KARL URBAN   OLIVIA THIRLBY   LENA HEADLY

DREDD

 ​Kiwi actor Karl Urban got a big career boost in The Lord of the Rings trilogy and has ever since tried to become an international action star. Urban’s films Pathfinder and Doom were critical and somewhat US box office flops, but he continues his quest for lead actor status. Revitalizing the nearly forgotten comic book and cheesy 1995 film Judge Dredd starring Sylvester Stallone doesn’t appear to be the strongest career move. Banking on audiences shelling out for the 3D prices in order to turn a profit, Dredd isn’t as bad as you might expect, at least if you come in with very low expectations.

​The future has arrived and it’s very dangerous and bleak. The old world is nearly forgotten and the new one is overrun with crime and drugs. Judges now police the streets, carrying out justice on the spot. Judge Dredd (Urban) is one of the toughest and merciless of the Judges who still fights for peace. Dredd is assigned a new partner, one who is still being evaluated. She is what they call mutant, with very valuable telepathic ability. Their first assignment is a bit more than Anderson (Thirlby) has been trained for. The two judges find themselves locked in a 200+ floor slum where a narcotics dealer and murderer known as Ma-Ma (Headly) has the residents so terrified that they will do anything for her.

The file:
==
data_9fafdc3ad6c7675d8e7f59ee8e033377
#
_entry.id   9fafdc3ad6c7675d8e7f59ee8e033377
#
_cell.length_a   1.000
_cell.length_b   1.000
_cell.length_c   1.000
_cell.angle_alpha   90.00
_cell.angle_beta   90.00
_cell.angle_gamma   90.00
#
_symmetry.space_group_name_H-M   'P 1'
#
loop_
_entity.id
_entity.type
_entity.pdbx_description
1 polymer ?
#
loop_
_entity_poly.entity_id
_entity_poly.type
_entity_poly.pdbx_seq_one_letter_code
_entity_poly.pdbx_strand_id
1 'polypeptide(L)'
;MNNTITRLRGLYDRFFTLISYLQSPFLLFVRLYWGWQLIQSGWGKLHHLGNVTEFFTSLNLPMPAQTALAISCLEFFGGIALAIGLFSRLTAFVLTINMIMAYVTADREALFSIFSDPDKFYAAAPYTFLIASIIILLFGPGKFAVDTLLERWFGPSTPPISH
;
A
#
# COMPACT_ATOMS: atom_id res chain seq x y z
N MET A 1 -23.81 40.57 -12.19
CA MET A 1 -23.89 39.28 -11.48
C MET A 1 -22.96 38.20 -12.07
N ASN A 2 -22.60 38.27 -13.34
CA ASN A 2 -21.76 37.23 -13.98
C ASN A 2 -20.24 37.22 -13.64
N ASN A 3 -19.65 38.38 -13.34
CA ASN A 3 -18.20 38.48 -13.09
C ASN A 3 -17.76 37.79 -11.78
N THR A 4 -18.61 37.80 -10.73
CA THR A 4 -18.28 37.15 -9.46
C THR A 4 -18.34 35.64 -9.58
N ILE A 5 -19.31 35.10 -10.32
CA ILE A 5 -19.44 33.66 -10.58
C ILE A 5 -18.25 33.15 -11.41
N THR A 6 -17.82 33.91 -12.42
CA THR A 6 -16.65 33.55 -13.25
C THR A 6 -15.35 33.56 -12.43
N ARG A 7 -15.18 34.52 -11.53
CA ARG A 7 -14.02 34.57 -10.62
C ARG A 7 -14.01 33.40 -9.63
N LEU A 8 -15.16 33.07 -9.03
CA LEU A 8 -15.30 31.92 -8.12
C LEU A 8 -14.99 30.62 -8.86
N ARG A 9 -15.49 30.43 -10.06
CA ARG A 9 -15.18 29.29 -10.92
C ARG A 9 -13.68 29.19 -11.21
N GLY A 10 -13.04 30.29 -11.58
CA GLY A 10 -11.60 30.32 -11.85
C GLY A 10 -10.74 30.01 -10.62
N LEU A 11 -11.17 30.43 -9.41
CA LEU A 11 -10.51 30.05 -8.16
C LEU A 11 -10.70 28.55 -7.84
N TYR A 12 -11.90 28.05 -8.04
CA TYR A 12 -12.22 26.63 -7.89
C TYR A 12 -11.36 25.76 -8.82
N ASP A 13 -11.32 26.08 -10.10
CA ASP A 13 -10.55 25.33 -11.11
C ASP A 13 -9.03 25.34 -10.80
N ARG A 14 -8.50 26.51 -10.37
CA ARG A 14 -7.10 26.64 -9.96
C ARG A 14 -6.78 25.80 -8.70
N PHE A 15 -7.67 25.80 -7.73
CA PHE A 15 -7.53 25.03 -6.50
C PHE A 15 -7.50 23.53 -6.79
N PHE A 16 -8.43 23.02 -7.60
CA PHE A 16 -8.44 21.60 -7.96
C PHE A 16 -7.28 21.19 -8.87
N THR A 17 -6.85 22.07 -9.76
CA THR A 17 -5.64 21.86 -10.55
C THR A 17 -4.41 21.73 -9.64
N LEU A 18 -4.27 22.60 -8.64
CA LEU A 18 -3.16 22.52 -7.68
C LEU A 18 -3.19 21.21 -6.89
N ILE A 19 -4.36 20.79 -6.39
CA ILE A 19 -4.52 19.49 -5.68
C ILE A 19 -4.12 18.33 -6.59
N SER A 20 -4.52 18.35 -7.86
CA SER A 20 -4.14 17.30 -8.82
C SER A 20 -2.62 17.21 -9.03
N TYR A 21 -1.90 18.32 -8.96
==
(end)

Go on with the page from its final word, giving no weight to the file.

​Urban seems to be using the Nolan version of the Dark Knight for his inspiration. Urban’s deep voice certainly fits the character, even though we never see anything below the nose. I liked the fact that you have this character who functions almost entirely on a fight-kill-repeat level, yet he is assigned to train this seemingly meek female (who turns out to be so much more) and they battle a hilariously titled character named Ma-Ma, who actually would have been one of the top five best villains of 2012.

Dredd has suspense, a lot of action and violence and, while I expected this film to be chocked full of science fiction fantasy whizzing around everywhere, the premise of the film to keep these two authority figures contained in one building actually works quite well. There is never really a moment where the film goes dull; something is always keeping your attention focused. For me, the intensity of the film was certainly sustained by the confidence of Ma-Ma; she never for a second believes Dredd will out-do her and that evil seems to feed the audience hunger for Dredd to get to her.

Final Thought – Not as bad as it looks.

Grade C+

By: Dustin Chase